We offer a range of treatment techniques to support your acupuncture treatment. After your initial consultation we’ll identify any other techniques which may be a helpful addition to your treatment.
Acupuncture is an ancient treatment that involves the insertion of very fine needles into specific points on the body.
There is some debate about whether acupuncture was first developed during China’s Neolithic period (8000 – 3500 BCE) or whether it is nearer to 2000 years old. In either case, acupuncture has been continuously used and refined for at least two millennia.
Acupuncture needles used today are pre-sterilised and disposable. They are very fine (usually 0.12 mm – 0.4 mm) and flexible. Unlike needles used for blood tests and injections, acupuncture needles are solid rather than hollow and their insertion is usually painless.
Acupuncture points are places where the qi or energy can be easily accessed and most are located along meridians, or energy channels. They can be sensitive to touch and are often found at joints and in small hollows in bones and muscles. The acupuncture points used in each treatment are carefully selected according to their location or agreed function.
Electro-acupuncture was developed some time around the 1930s in China. It involves inserting acupuncture needles, then attaching electrodes to two or more needles and passing a current between them. It can be particularly useful to treat an area that is hard to access otherwise, such as the knee joint, or to stimulate weak or inhibited muscles.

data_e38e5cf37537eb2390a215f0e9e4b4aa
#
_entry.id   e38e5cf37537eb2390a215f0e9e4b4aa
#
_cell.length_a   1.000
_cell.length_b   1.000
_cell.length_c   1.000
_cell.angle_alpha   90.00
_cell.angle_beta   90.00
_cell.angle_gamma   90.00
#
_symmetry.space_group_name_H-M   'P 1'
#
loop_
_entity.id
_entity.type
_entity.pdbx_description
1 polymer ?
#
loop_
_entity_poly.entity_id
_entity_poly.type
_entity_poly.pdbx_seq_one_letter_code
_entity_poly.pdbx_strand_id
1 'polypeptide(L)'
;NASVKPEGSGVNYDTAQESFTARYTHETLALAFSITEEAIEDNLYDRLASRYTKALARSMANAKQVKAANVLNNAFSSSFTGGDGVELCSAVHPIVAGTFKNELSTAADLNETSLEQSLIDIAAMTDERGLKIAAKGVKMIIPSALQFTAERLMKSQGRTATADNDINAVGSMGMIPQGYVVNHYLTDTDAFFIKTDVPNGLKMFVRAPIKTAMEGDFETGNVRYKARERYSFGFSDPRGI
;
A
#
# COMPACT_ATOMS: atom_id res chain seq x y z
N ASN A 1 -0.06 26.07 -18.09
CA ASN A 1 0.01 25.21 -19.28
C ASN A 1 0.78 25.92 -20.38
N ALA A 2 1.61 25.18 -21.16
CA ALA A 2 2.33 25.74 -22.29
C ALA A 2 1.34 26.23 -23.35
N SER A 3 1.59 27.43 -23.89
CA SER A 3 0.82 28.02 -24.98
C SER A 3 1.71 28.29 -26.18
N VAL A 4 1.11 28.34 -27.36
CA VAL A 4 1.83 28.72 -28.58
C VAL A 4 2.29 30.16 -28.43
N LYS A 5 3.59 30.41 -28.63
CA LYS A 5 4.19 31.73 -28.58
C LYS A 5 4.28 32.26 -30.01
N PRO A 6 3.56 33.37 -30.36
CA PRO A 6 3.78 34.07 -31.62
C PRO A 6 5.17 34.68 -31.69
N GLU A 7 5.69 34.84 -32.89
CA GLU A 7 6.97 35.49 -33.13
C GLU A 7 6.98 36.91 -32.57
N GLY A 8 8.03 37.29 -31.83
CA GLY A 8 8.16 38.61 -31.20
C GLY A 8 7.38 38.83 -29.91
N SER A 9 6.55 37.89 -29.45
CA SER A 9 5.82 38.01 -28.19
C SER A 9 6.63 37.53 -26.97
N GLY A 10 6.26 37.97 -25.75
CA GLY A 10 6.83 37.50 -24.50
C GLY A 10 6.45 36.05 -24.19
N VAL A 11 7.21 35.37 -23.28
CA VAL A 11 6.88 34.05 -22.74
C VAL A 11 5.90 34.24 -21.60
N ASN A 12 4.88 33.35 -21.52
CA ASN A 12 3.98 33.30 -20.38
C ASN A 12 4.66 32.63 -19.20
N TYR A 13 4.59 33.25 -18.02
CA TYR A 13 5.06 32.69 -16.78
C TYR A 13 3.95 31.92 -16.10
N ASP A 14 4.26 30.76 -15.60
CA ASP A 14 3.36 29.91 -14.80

Electro-acupuncture treatment should not be used for patients with a pacemaker.
Tui Na is a Chinese medical massage. Various techniques can be used to warm up the entire area, stimulate specific acupuncture points and work along energy channels.
Tui Na massage is often performed through clothing, without the use of oils. It is often used in conjunction with acupuncture, either before or after needling. Depending on the location of the needles, Tui Na may sometimes be performed while needles are retained.
Moxibustion is the burning of the herb artemisia vulgaris (mugwort) on or over the skin. It may be used in place of, or in addition to acupuncture. It is considered to have a range of therapeutic effects but will usually not be used on patients who already tend to feel hot.
There are four common methods of applying moxibustion:
Moxa stick – a ‘cigar’ of rolled mugwort is lit and held or moved over acupuncture points or large areas of the body.
Moxa cones – loose moxa is formed into a small cone, placed on an acupuncture point and burnt down until the patient feels the warmth. The cone is then quickly removed. A number of cones are usually used on each point, one after another. The point may then be needled.
Moxa on needle – a small roll of moxa is placed on the handle of a needle that has already been inserted and is then lit. The heat travels through the needle into the body.
Moxa box – loose moxa is placed within a box, the box is placed on a large area such as the abdomen or lower back and the moxa is then lit.